Date: November 27, 2011 7:08 pm
The line between editing and censoring is a fine one; the events of the past year on campus have shown how divided the student body is regarding this matter. What transpired not so long ago, however, revealed what happens when the refusal to edit is taken to an extreme, and disturbing, conclusion.
The Associate, the flagship newspaper of the Syms School of Business, ran an op-ed in its inaugural issue complaining about another student-run paper, The Quipster. For those unaware, The Quipster is a satirical newspaper, modelled after the nationally renowned paper, The Onion. The goal of The Quipster is simple: satirise the events and stereotypes around YU, hoping to make people laugh in the process. No money is made by the paper (lamentably), and it has yet to become an official Yeshiva University club. For the most part, the articles are well received by the student body, and some have been able to alleviate some collective despair of the student body, creating laughter in response to events beyond student control.
The Quipster has not been without controversy, however. Many students will recall Ladingate, a situation where one article spurred an abrasive reaction from a YU professor, in turn bringing more offensive comments, leaving many people hurt. Nevertheless, The Quipster learned quickly from its mistakes, tightening down on the editing process even more. It may be a surprise for people to learn how concerned The Quipster is to avoid controversy. On several occasions in the past few months alone, articles have been vetoed due to the feelings amongst the staff that the articles went too far. That is not to say that The Quipster refuses any controversial articles; satire will almost always cause some degree of controversy.
The writer of the Associate op-ed, who wished to remain anonymous, articulated his or her grievances with The Quipster. It is not my place here to discuss the writing style, or the arguments used; but it is my place to express my shock, as a writer for The Quipster, of being compared to Adolf Hitler. The Quipster, according to the op-ed in The Associate, employs similar tactics used by Hitler and his Nazi propaganda machine; just as Hitler repeated falsities until they became believable, so too does The Quipster.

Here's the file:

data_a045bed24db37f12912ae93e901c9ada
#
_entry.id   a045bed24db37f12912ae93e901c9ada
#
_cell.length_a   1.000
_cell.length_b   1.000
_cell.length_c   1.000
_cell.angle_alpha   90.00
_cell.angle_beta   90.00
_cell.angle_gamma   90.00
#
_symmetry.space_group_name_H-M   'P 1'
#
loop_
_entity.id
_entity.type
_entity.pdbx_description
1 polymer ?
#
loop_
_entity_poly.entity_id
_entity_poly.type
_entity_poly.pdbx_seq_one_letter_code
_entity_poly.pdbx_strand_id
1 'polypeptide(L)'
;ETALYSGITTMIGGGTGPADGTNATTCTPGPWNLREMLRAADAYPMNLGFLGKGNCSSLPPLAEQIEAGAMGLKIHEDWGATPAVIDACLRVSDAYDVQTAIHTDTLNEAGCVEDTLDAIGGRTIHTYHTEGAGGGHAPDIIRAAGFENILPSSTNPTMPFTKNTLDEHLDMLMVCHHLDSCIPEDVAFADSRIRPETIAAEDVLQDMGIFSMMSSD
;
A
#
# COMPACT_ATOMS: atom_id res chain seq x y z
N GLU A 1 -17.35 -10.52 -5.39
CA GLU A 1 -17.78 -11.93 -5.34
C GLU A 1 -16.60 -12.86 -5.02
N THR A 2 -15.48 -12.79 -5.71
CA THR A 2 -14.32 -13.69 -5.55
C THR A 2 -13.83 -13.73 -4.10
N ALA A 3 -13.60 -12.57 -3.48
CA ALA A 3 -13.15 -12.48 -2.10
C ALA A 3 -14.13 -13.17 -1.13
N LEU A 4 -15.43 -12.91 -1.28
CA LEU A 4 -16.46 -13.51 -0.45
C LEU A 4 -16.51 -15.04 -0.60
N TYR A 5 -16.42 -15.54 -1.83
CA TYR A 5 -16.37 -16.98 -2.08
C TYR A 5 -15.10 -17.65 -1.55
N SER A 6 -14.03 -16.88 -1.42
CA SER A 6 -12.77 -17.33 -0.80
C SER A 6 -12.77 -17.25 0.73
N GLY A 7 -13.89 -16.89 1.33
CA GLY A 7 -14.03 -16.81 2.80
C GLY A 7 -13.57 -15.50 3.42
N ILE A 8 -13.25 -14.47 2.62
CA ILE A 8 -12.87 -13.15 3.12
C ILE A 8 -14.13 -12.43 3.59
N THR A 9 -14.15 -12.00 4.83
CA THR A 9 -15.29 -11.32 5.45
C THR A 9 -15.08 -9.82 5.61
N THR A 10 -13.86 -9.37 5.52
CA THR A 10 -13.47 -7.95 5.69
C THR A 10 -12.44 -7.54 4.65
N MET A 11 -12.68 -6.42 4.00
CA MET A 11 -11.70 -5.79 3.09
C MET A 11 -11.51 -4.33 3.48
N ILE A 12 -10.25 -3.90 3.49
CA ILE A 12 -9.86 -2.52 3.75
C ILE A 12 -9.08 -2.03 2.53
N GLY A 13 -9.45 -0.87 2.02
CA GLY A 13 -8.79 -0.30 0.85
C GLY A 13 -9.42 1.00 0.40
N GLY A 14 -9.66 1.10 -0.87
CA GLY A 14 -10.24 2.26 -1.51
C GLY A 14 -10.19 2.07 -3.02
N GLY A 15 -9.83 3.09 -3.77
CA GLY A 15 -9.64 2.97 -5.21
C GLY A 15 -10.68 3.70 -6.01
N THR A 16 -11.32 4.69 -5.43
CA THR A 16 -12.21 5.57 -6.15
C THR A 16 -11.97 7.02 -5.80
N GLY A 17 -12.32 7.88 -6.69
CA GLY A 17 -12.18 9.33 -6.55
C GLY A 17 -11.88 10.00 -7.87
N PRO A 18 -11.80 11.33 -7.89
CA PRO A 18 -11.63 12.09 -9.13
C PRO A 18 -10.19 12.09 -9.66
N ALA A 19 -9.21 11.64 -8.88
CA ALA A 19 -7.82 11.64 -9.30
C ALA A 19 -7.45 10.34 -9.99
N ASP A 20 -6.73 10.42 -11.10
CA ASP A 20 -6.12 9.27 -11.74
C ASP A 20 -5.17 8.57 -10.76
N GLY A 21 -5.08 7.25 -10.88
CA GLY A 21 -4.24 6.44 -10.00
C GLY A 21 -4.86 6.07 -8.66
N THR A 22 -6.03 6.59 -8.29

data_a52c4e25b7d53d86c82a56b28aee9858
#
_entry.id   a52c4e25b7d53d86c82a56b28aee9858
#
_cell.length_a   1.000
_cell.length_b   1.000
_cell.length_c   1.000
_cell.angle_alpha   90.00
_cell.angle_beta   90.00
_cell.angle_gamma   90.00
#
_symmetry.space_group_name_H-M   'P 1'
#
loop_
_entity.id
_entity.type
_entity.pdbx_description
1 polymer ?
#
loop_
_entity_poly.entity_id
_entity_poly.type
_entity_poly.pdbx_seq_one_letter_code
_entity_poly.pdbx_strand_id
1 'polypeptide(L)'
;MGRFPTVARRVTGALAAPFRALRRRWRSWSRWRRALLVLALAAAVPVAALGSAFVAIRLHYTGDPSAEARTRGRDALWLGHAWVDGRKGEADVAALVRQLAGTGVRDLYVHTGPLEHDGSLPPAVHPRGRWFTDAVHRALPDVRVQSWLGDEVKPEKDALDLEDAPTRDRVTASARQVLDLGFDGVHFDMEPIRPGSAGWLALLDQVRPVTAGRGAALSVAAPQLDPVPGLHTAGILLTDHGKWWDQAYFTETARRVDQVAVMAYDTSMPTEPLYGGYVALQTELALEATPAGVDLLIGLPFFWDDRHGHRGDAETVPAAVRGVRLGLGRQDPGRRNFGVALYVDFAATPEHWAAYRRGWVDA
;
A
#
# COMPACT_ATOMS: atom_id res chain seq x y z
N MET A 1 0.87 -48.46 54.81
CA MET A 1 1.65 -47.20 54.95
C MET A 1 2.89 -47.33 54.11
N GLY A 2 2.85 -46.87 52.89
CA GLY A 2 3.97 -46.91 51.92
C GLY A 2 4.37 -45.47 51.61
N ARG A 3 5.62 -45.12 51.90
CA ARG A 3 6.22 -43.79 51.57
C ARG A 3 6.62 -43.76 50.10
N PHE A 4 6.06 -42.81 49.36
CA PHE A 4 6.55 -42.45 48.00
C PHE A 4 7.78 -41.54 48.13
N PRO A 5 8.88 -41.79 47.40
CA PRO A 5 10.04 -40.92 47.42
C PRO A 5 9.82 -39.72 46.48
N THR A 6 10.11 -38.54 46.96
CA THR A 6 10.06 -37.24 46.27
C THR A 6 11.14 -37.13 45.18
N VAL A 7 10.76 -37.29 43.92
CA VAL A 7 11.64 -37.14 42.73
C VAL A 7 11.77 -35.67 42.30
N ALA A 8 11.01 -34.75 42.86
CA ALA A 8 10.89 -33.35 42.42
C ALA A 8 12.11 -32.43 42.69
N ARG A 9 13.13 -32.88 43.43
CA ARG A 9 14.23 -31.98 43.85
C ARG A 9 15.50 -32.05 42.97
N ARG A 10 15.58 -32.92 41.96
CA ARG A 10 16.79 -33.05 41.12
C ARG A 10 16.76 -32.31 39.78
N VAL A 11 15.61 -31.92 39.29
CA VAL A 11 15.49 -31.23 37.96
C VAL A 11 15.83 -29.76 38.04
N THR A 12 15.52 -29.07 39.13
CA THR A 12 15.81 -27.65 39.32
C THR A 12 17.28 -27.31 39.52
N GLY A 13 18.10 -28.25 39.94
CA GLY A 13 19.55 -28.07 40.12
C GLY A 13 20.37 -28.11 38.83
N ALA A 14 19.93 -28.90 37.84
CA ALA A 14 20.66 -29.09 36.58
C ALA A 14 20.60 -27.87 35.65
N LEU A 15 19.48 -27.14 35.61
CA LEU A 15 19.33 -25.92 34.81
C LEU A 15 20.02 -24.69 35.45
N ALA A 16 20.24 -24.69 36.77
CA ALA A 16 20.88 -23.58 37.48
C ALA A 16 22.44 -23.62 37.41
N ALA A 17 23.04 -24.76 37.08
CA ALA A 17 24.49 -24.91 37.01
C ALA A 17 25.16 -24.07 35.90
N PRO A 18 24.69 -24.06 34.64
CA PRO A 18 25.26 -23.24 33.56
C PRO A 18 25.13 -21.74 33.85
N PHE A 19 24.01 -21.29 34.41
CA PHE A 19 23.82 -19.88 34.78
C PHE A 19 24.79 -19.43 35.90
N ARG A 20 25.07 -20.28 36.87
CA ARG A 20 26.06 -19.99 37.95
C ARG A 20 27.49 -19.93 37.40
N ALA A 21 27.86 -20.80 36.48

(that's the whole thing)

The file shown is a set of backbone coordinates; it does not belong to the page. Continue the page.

The world is full of different types of people, who have many different opinions, and I have no qualms about that. What horrifies me is the choice by the editor of The Associate to run the piece. The point of an op-ed, I believe, is to allow the writer to express his or her opinions and, in doing so, hopefully spark conversation and discussion among readers. What first sprung to my mind when reading this article was Godwin’s Law, which states that as an online discussion goes on, the probability that an analogy involving Hitler or the Nazis will appear approaches 1. The extension of this law explains that once the Hitler reference is made, the discussion is over, as anyone willing to compare the other members to Nazis is not willing to debate properly.
Thus, any chance of discussion about the Quipster issue with the anonymous author is immediately rendered nonexistent, as nothing productive can be achieved. Nevertheless, I do not feel the blame lies with the author, for he or she did not have the ability to ensure that it went to print.
Yet one person did. Someone had control over what appeared in his or her paper. Someone had control over the material that would be read by students on our Jewish campus, a student body with immense awareness of, and sensitivity to, all references to the Holocaust.
Whether the editor of The Associate allowed the article to be accepted in order to express the writer’s right to free speech, as an objection to censorship, or for some other reason, the student body deserves an explanation and the staff at The Quipster deserves an apology. There is never any justification for a supposedly serious article in a purportedly serious paper to compare students to Hitler. If The Quipster, the not-so-serious paper criticised, demonstrates rigorous editorial discretion, The Associate should learn to do the same.
Mark Glass (YC ’13) is majoring in Philosophy. He works as a Staff Writer for The Quipster.
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